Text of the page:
2. Fill out the TEDxPiscataquaRiver Presenter Nomination Form if you haven't already. 
  3. Sign up for your 5-minute time slot on SignUpGenius
  4. Prepare a short (3-5 minute) audition of your TEDx talk.

Audition Guidelines 

Speakers will get 3-5 minutes to give a brief pitch for their talk. They may choose any of these three formats:

  1. A 3-5 minute excerpt of the talk as they would present it
  2. A description of the idea, why it is relevant here and now, and what their talk will encompass
  3. A hybrid of #1 and #2

It will be great for our curating team to see at least a partial excerpt of the talk as the speaker plans to deliver it, so we can get a sense of their speaking style. We MAY be taping these auditions for internal use only, to share with our curating team, or possibly streaming on Facebook Live. This event is also open to the public, so there may be a small crowd of folks there to watch auditions. The final talks will be given in front of over 200 people live, and a global audience online. 

Future Auditions 

If you can't make it to the May 20th audition, don't worry — we are working on finding a weeknight alternative for later this month. And not auditioning doesn't mean you're disqualified. It simply means that all our team will have to go on is your online application, so it's a good bonus to see you in person. If you know you're a strong in-person presenter, a live audition will be a good bonus to show our team how you will bring your idea to life.


Speaker Due Dates for the 2017 TEDxPiscataquaRiver Event:

Due dates are important because they help keep our speakers on task, but also helps the flow of the rest of the events.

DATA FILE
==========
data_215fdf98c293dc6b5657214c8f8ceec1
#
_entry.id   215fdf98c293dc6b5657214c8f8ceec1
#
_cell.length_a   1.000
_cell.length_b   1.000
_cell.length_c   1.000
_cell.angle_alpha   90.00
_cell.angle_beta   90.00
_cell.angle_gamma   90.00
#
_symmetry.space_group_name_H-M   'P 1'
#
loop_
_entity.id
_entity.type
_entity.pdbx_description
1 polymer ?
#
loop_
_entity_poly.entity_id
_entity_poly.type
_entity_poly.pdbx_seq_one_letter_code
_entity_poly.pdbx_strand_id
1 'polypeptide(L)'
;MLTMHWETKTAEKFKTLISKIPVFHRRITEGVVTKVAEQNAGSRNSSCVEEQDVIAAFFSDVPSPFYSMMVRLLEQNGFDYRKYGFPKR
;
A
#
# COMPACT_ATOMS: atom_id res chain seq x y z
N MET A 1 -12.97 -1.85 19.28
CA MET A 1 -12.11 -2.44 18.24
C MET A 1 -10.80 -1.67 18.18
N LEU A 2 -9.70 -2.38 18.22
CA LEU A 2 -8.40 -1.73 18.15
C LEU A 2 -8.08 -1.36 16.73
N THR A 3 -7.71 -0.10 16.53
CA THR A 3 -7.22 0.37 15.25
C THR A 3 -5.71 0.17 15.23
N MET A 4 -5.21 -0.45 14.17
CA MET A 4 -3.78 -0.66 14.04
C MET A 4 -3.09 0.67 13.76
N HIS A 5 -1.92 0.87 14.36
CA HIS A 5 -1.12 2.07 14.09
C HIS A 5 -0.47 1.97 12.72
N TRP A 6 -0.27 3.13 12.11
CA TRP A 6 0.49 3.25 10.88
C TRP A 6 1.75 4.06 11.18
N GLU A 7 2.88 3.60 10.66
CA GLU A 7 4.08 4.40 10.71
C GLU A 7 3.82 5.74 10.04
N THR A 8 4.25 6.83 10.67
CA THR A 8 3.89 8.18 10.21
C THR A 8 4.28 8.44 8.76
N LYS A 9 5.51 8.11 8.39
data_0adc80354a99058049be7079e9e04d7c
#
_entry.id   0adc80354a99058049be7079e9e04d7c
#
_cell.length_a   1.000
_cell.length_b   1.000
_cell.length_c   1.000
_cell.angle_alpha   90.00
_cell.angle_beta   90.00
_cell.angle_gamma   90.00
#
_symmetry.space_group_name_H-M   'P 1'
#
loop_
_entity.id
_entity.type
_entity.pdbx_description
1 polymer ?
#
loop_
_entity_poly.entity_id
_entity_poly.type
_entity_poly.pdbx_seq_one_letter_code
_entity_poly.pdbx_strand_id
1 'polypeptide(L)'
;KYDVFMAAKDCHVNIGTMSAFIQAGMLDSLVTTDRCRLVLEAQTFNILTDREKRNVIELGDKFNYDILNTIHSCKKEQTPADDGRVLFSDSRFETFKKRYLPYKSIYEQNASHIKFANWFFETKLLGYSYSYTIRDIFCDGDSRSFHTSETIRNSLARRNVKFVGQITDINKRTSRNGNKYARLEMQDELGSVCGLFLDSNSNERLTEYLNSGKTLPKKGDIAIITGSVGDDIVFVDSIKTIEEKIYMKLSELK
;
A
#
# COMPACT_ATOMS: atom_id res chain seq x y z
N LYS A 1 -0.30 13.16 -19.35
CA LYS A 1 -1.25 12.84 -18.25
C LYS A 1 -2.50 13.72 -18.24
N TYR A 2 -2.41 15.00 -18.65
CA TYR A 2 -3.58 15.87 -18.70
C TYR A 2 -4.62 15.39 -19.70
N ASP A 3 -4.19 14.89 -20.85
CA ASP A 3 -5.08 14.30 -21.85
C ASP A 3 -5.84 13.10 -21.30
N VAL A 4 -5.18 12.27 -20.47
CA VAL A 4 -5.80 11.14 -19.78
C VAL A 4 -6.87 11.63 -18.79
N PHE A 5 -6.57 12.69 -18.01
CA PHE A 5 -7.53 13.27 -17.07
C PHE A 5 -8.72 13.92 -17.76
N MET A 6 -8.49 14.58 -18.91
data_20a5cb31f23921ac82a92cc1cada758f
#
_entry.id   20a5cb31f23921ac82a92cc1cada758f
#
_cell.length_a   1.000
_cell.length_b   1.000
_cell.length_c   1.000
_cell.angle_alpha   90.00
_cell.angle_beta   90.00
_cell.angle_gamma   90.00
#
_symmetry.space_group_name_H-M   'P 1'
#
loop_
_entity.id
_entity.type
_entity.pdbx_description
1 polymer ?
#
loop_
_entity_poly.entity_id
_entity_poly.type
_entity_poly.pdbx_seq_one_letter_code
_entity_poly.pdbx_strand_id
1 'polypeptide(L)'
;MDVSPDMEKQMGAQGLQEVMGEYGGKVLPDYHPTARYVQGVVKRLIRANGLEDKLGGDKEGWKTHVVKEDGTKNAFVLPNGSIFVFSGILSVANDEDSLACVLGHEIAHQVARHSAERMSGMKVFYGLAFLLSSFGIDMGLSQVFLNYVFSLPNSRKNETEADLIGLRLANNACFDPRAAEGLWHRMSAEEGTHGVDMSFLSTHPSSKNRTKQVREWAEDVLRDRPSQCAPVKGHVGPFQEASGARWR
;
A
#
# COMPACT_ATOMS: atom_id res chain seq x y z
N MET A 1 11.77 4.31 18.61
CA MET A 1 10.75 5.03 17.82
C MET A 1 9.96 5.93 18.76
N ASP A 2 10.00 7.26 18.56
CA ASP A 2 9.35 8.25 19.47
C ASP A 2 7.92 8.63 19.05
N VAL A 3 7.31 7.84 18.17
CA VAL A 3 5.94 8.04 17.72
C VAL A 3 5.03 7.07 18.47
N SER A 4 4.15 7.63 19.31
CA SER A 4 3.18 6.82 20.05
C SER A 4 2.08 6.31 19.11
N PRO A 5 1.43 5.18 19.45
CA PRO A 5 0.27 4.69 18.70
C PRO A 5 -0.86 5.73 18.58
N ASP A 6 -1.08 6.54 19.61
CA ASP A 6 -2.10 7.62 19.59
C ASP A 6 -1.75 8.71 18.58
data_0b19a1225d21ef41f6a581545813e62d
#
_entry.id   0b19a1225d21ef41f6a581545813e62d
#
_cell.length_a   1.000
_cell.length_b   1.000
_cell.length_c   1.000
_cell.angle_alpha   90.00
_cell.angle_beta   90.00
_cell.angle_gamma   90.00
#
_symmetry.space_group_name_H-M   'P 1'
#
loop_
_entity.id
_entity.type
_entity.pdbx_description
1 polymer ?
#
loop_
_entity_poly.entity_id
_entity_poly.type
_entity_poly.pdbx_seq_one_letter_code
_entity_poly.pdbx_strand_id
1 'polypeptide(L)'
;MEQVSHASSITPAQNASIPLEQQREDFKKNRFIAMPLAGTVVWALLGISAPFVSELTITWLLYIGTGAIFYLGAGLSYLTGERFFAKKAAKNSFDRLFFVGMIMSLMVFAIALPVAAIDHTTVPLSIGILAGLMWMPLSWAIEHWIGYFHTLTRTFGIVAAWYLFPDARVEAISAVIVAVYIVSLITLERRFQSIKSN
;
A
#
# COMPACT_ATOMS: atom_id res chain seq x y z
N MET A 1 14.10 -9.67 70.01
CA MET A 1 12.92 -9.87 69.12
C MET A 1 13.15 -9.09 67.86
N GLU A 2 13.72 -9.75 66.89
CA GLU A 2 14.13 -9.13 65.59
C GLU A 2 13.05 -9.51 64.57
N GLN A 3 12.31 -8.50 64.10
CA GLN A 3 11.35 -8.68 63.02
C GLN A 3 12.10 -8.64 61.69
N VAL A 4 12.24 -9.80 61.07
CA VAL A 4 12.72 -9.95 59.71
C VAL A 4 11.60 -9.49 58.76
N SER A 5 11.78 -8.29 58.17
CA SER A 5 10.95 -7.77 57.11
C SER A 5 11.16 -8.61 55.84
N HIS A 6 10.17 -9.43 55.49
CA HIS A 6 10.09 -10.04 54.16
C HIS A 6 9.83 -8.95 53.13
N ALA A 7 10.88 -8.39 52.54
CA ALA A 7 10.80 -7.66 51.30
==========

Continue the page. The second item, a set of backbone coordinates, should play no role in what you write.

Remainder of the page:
The following milestones and dates are important for you to know to understand our process. They are subject to change and will be updated here if they do. Speakers will be notified and reminded of all deadlines in advance.:

  • February 3rd — 2017 Presenter Applications Officially Open
  • February — Speaker Brainstorming Sessions
  • May — Speaker Auditions (first audition May 20th, stay tuned to Facebook Page for future audition dates/details)
  • May 31st — Letters of Inquiry sent to potential presenters
  • June 1st — Nomination or Response to Letter of Inquiry Due for Consideration
  • Speakers selected/notified by June 10th
  • July 1st — Speaker Release, Headshot and Bio due
  • July — In-person speaker run-through in Portsmouth / written first drafts due (if unable to attend run-through in person)
  • August 8th — Final title, final slides and full transcripts due (Speaker Submissions Email Address)
  • Day before event — Final in-person run-through on location
  • Early September, TBD — TEDx Event! Speakers to arrive by 8 am, event runs until approximately 5pm

*More information and details to be added as program develops


Additional Resources:

Watch previous TEDxPiscataquaRiver Talks

Most Popular TED Talks of All Time (TED.com)

Nancy Duarte: The Secret Structure of Great Talks (TED.com)

How to Give a Great TED Talk (Inc.com)

6 TED Talks on How to Tell a Story